Saturday, 29 February 2020

Huawei eschews Google Maps, partners with TomTom for navigation

by Harry Baldock, Total Telecom
Monday 20 January 20

Without access to Google Media Services (GMS), the Chinese giant is seeking alternatives for key mobile app services

With the full effects of the China–US trade war scheduled to hit both US and Chinese companies in February, Huawei has been ramping up its development of an alternative for GMS.  The alternative platform, which it is calling Huawei Mobile Services, is developing rapidly in anticipation of the company losing access to GMS services…

With the full effects of the China–US trade war scheduled to hit both US and Chinese companies in February, Huawei has been ramping up its development of an alternative for GMS. 

The alternative platform, which it is calling Huawei Mobile Services, is developing rapidly in anticipation of the company losing access to GMS services, including Google Maps. The company recently announced that it was offering incentives to app developers in India and, more recently, in the UK and Ireland, to help populate their new platform with attractive, competitive services.

Today, Huawei announced its partnership with Amsterdam-based company TomTom to develop an alternative navigation service for its future mobiles. This is likely the first of many such developments, as Huawei tries to leverage its technology and end-to-end solutions to encourage the creation of a competitive service ecosystem for its upcoming devices.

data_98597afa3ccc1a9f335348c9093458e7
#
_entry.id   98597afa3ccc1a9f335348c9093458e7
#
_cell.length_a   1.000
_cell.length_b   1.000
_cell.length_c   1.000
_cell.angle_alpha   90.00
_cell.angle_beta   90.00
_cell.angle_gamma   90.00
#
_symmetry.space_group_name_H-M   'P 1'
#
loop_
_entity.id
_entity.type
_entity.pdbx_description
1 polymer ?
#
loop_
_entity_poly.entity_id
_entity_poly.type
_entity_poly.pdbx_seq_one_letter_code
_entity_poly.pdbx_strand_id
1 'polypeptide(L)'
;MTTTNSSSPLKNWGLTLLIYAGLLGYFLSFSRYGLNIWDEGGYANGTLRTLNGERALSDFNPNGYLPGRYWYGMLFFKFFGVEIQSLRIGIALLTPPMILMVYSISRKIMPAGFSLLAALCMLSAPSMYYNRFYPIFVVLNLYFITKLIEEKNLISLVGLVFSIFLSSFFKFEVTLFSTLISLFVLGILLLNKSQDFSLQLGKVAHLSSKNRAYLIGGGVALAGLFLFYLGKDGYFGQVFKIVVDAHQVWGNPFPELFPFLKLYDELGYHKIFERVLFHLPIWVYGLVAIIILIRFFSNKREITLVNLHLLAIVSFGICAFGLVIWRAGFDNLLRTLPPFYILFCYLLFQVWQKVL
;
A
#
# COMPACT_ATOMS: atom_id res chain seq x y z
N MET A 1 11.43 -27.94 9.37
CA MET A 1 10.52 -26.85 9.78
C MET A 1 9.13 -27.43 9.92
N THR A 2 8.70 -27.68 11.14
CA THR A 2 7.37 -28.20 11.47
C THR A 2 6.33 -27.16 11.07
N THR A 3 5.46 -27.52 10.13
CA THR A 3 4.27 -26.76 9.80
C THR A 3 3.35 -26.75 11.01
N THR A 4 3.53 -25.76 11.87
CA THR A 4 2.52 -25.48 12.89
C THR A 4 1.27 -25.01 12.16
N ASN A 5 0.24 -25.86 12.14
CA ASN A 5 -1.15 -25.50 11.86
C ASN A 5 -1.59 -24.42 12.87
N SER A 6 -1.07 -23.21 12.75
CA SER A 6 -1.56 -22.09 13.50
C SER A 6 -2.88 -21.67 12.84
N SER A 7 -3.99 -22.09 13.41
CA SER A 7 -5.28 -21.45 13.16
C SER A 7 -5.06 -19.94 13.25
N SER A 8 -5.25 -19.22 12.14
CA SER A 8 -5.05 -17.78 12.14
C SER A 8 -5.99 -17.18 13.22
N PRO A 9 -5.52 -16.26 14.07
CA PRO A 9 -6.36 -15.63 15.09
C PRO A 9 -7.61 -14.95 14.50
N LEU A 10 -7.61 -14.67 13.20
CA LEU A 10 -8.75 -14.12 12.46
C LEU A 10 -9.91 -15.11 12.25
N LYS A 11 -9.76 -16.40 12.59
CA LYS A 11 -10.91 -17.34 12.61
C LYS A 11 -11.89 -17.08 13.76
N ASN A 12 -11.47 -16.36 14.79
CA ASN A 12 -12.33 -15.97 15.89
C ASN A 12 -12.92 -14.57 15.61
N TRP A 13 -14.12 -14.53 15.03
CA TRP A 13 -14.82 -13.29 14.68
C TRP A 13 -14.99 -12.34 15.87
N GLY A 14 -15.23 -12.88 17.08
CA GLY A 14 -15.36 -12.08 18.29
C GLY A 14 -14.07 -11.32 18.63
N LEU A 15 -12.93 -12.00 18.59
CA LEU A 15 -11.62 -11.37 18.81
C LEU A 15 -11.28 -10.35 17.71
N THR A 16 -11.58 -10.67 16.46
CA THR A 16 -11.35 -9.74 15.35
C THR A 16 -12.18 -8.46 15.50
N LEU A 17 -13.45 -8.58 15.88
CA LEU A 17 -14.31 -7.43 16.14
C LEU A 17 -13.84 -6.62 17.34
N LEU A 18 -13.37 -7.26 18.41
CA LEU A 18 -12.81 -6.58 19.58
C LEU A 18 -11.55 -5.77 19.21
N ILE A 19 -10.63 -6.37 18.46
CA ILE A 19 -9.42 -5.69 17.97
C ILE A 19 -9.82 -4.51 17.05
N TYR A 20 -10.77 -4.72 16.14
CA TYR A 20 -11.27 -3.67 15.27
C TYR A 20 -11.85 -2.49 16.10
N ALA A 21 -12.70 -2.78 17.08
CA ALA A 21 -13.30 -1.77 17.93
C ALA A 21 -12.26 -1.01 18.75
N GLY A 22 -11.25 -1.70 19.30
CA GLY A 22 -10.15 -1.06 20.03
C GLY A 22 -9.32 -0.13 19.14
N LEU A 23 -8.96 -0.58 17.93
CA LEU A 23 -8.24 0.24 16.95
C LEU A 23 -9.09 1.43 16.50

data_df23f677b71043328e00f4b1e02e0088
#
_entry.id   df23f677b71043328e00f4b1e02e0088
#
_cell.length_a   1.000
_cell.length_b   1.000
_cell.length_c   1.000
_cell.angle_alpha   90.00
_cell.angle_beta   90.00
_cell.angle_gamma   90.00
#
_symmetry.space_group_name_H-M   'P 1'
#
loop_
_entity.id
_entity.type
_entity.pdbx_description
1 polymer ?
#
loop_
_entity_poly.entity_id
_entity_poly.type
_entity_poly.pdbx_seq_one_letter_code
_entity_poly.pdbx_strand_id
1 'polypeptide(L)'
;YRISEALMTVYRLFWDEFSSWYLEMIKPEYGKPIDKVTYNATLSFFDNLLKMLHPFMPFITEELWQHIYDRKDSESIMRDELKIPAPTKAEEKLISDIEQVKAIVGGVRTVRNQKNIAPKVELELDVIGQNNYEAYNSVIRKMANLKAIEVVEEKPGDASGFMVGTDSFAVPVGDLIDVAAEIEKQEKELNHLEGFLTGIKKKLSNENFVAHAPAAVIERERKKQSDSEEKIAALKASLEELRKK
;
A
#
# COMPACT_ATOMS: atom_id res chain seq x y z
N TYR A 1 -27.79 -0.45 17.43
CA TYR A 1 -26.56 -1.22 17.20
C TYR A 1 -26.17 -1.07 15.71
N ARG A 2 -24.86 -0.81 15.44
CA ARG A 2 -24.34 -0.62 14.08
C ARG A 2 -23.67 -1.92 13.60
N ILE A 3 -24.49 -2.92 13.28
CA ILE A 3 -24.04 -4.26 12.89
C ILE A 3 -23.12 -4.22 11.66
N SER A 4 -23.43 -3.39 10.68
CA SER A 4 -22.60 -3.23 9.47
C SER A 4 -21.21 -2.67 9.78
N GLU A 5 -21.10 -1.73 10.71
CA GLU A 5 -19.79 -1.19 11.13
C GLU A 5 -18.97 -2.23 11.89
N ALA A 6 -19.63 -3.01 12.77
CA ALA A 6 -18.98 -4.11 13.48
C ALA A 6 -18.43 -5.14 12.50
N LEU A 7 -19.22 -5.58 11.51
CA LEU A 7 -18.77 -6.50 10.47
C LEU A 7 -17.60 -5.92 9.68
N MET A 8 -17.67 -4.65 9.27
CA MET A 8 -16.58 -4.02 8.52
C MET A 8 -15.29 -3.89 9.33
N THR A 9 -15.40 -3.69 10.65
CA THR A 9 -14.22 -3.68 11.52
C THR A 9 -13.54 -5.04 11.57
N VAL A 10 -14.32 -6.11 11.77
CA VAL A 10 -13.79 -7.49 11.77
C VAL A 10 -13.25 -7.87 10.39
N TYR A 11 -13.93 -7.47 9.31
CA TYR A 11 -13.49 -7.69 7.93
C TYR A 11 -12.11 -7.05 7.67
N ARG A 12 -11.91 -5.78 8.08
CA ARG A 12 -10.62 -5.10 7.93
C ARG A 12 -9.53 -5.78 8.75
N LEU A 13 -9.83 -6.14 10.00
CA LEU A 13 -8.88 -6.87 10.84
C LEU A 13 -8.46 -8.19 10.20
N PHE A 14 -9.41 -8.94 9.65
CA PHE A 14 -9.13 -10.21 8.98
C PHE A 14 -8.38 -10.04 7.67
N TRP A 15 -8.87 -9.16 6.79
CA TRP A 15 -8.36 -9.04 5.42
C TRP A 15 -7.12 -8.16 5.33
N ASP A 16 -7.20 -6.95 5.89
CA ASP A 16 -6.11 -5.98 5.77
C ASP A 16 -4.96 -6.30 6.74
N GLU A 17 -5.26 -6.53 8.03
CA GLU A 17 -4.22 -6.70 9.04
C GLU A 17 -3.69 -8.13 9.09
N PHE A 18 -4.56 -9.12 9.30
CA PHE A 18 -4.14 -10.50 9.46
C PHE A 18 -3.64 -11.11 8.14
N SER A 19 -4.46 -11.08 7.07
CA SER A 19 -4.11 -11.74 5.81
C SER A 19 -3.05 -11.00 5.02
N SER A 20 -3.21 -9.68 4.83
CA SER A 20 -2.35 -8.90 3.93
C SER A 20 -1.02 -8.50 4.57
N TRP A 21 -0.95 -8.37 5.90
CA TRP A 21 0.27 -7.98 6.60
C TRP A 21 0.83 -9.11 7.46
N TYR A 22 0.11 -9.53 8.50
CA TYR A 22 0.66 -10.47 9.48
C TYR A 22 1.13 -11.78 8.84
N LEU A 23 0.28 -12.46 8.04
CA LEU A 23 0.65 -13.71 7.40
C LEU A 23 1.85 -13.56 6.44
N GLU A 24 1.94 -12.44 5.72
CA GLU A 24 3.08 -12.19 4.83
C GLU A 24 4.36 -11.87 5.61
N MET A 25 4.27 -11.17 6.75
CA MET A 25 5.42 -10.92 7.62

Last year, Huawei announced that it was developing its own mapping service for its devices, including real-time traffic reports and augmented reality. This has since been revealed as Huawei’s Map Kit, a software development kit available to developers to help create navigation-based apps. 

It seems likely that Huawei’s Map Kit will feature heavily in Huawei’s collaboration with TomTom, which gives them access to the Dutch company’s maps, traffic information, and navigation software.  

Meanwhile, back in Europe, whether Huawei will be allowed to help countries deploy 5G is still up in the air. The UN is set to unveil its recommendations at the end of January, with European Digital Commissioner Thierry Breton today telling press that no companies, including Huawei, will be specifically banned.

Similarly, Angela Merkel is seeking more time on the Huawei issue, today asking lawmakers to wait until after a March EU summit to take an official stance on the matter.

 

Also in the news:

Ericsson’s eSIM solution could rattle telcos

Vietnam’s Viettel to use its own tech for summer 5G rollout

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